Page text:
youth with little parental supervision a few extra days with deviant
peers. Research in the field of juvenile delinquency suggests that the
strength of the school social bond is an important predictor in
explaining delinquency (Jenkins, 1997). From a developmental standpoint
then, one must question the wisdom of school exclusionary strategies
that are expressly intended to break that bond with troublesome
Disproportionate Use with Minorities. Analyzing Office of Civil
Rights data, the Children's Defense Fund (1974) first reported
rates of suspension for African-American students between two and three
times higher than those for white students at the elementary, middle,
and high school levels. Since that report, racial disproportionality in
the use of school suspension has been a highly consistent finding
(Costenbader & Markson, 1994; Kaeser, 1979; McCarthy & Hoge,
1987; McFadden, Marsh, Price, & Hwang, 1992; Skiba et al., 1997; Wu
et al., 1982). African-American students are also exposed more
frequently to more punitive disciplinary strategies, such as corporal
punishment (Shaw & Braden, 1990), and are less often consequated
with milder disciplinary alternatives when referred for an infraction
(McFadden et al.).
Race appears to make a contribution to disciplinary outcome
independent of socioeconomic status or student behavior. Wu et al.
(1982) reported that nonwhite students experienced higher rates of
suspension than white students, even after controlling for socioeconomic
status. Studies including measures of both disciplinary sanction and
student behavior (McCarthy & Hoge, 1987; McFadden et al., 1992) have
reported that differences in the rate of misbehavior for White and
African-American students are not sufficient to explain large
discrepancies in rate of suspension and expulsion. Indeed,
African-American students appear be referred for disciplinary sanctions
for less severe behavior (McFadden et al., 1992; Shaw & Braden,
1990). Bowditch (1993) argued that, whether or not ethnic
disproportionality in discipline practice is conscious, the
overrepresentation of African Americans and those of lower socioeconomic
status in disciplinary sanctions contributes to racial stratification in
school and society.
IDEA '97 AND THE NEED FOR A SYSTEMWIDE APPROACH
The 1997 reauthorization of the Individuals with Disabilities
Education Act (IDEA '97) contains a number of promising provisions
that should address many of these concerns. Yet the current emphasis on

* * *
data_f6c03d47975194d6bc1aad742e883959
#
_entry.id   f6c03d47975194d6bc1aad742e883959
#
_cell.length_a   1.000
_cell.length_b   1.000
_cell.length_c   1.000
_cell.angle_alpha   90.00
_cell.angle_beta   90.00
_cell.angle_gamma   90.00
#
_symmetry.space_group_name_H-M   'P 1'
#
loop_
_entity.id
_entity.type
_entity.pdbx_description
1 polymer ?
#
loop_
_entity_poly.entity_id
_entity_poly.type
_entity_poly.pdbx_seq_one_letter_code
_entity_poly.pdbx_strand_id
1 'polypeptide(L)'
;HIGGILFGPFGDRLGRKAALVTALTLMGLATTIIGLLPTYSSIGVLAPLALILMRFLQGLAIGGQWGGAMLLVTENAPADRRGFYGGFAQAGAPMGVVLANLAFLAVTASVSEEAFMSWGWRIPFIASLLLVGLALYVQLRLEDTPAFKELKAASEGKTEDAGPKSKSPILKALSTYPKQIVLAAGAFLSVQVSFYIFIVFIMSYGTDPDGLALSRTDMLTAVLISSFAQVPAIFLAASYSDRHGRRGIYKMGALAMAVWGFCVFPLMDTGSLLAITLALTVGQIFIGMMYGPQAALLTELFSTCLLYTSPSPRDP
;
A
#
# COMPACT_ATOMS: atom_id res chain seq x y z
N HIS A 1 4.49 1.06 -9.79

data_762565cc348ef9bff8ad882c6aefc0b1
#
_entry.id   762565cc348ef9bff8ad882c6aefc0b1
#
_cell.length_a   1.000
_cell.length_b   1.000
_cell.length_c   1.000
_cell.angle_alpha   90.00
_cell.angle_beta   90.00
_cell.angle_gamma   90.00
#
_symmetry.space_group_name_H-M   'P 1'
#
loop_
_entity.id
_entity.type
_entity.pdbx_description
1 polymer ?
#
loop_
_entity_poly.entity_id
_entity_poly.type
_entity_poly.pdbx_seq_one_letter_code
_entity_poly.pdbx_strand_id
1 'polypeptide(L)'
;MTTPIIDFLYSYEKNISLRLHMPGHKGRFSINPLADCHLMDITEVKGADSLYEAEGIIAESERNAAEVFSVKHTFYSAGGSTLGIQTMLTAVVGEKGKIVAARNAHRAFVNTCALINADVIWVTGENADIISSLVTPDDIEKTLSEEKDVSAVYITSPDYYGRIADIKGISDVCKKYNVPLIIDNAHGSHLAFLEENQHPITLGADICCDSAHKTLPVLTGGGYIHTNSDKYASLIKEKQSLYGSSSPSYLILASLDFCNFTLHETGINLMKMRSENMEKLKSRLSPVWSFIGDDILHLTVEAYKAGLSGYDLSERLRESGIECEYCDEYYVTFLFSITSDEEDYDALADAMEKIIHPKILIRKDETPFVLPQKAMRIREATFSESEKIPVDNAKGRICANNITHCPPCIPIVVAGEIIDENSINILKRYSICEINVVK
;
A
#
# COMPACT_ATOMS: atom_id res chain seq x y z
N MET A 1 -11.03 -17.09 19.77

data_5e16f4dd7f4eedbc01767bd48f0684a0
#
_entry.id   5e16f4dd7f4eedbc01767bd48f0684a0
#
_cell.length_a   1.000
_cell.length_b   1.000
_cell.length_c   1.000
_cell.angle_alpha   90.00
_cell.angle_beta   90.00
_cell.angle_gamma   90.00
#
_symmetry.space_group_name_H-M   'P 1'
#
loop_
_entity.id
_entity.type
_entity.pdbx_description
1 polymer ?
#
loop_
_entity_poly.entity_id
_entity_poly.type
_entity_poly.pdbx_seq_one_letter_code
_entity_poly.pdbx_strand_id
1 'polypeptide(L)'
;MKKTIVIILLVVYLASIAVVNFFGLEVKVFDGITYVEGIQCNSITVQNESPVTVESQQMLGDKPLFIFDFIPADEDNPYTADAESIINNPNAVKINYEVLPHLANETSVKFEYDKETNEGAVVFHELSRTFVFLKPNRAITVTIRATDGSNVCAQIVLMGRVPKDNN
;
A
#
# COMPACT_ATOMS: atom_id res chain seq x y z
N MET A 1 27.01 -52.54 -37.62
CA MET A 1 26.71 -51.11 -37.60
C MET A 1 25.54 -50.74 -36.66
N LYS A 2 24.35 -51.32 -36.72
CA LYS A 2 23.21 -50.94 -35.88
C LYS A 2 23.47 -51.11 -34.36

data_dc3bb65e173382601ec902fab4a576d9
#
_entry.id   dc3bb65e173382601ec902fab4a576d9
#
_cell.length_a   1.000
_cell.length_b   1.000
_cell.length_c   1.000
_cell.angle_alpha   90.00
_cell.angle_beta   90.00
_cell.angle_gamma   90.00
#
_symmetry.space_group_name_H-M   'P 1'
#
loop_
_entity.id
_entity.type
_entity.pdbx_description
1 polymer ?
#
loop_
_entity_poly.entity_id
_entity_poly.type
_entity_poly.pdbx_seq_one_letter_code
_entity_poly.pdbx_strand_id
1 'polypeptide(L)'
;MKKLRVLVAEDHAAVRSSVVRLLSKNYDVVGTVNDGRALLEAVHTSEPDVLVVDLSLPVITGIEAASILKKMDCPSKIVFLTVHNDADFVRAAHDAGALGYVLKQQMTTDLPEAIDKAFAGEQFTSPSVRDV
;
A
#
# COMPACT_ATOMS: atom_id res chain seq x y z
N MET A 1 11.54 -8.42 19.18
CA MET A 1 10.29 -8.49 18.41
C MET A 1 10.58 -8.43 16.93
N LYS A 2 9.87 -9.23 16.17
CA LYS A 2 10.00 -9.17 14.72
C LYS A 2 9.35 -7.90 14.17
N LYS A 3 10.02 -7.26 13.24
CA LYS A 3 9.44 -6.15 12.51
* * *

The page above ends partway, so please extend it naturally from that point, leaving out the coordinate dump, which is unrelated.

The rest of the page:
punishment and exclusion in general education creates a situation in
which special education initiative alone is insufficient and may well
create new tensions between general and special educators. The following
new provisions of IDEA '97 argue strongly that if there is to be
hope for success in reforming school discipline practice, it will be
necessary to undertake a systemwide approach that cuts across both
general and special education.
IDEA '97 Disciplinary Requirements.
IDEA '97 contains a number of promising new components
clarifying school disciplinary procedures for students with
disabilities. New language concerning 45-day placements in interim
alternative educational settings are intended to bridge the gap between
special and general education disciplinary procedures. Mandates that a
functional assessment and individual behavior plan be completed prior to
the 10th day of suspension can provide needed behavioral support for
students at risk for long-term exclusion. Yet the positive behavior
supports of IDEA '97 may find slow acceptance in a climate
dominated by punishment. The technology of functional assessment, for
example, enables school personnel to better understand the
"communicative intent" of challenging behavior (Brady &
Halle, 1997). In a zero-tolerance environment, however, teachers and
administrators may be less interested in understanding communicative
intent than in ridding schools and classrooms of troublesome students.
As one principal put it to these authors after a workshop on functional
assessment, "You don't get it. We don't want to
understand these kids; we want to get them out."
Families and School Discipline.
IDEA '97 has as one of its major foci increasing parent
participation and ownership in special education. Parent participation
has been expanded; beyond the case conference, parents must be included
in any meeting in which a decision on their child's educational
progress is being made. Again, however, the good intentions of IDEA
'97 may come into direct conflict with the perspective and practice
of schools. School personnel often view families as the chief cause of
school discipline problems; thus, when a child comes to the office
repeatedly, it is not uncommon for school disciplinarians to seek to
punish parents as well as children (Bowditch, 1993). If parents and